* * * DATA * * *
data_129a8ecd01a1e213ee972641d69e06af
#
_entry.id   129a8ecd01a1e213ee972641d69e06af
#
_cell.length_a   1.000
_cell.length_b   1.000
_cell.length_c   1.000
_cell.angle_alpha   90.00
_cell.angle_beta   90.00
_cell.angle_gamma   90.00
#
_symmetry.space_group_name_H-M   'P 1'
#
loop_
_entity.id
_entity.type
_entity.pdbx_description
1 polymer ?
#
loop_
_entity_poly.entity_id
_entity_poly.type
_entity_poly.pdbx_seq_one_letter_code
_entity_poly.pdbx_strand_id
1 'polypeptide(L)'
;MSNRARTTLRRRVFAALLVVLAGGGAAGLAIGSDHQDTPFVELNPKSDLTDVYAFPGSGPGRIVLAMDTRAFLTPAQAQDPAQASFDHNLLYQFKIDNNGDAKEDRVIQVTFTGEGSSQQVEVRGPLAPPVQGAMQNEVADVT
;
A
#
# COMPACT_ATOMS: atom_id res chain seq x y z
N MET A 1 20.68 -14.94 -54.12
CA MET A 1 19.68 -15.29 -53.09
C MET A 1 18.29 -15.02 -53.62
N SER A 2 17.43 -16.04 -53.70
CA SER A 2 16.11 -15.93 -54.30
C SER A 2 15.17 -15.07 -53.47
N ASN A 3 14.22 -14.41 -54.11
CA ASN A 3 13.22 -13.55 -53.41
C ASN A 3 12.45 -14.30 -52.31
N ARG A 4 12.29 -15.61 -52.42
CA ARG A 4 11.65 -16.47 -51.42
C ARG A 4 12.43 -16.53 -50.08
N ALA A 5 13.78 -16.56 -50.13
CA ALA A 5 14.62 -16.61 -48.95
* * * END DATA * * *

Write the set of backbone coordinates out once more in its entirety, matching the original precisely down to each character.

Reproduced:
data_129a8ecd01a1e213ee972641d69e06af
#
_entry.id   129a8ecd01a1e213ee972641d69e06af
#
_cell.length_a   1.000
_cell.length_b   1.000
_cell.length_c   1.000
_cell.angle_alpha   90.00
_cell.angle_beta   90.00
_cell.angle_gamma   90.00
#
_symmetry.space_group_name_H-M   'P 1'
#
loop_
_entity.id
_entity.type
_entity.pdbx_description
1 polymer ?
#
loop_
_entity_poly.entity_id
_entity_poly.type
_entity_poly.pdbx_seq_one_letter_code
_entity_poly.pdbx_strand_id
1 'polypeptide(L)'
;MSNRARTTLRRRVFAALLVVLAGGGAAGLAIGSDHQDTPFVELNPKSDLTDVYAFPGSGPGRIVLAMDTRAFLTPAQAQDPAQASFDHNLLYQFKIDNNGDAKEDRVIQVTFTGEGSSQQVEVRGPLAPPVQGAMQNEVADVT
;
A
#
# COMPACT_ATOMS: atom_id res chain seq x y z
N MET A 1 20.68 -14.94 -54.12
CA MET A 1 19.68 -15.29 -53.09
C MET A 1 18.29 -15.02 -53.62
N SER A 2 17.43 -16.04 -53.70
CA SER A 2 16.11 -15.93 -54.30
C SER A 2 15.17 -15.07 -53.47
N ASN A 3 14.22 -14.41 -54.11
CA ASN A 3 13.22 -13.55 -53.41
C ASN A 3 12.45 -14.30 -52.31
N ARG A 4 12.29 -15.61 -52.42
CA ARG A 4 11.65 -16.47 -51.42
C ARG A 4 12.43 -16.53 -50.08
N ALA A 5 13.78 -16.56 -50.13
CA ALA A 5 14.62 -16.61 -48.95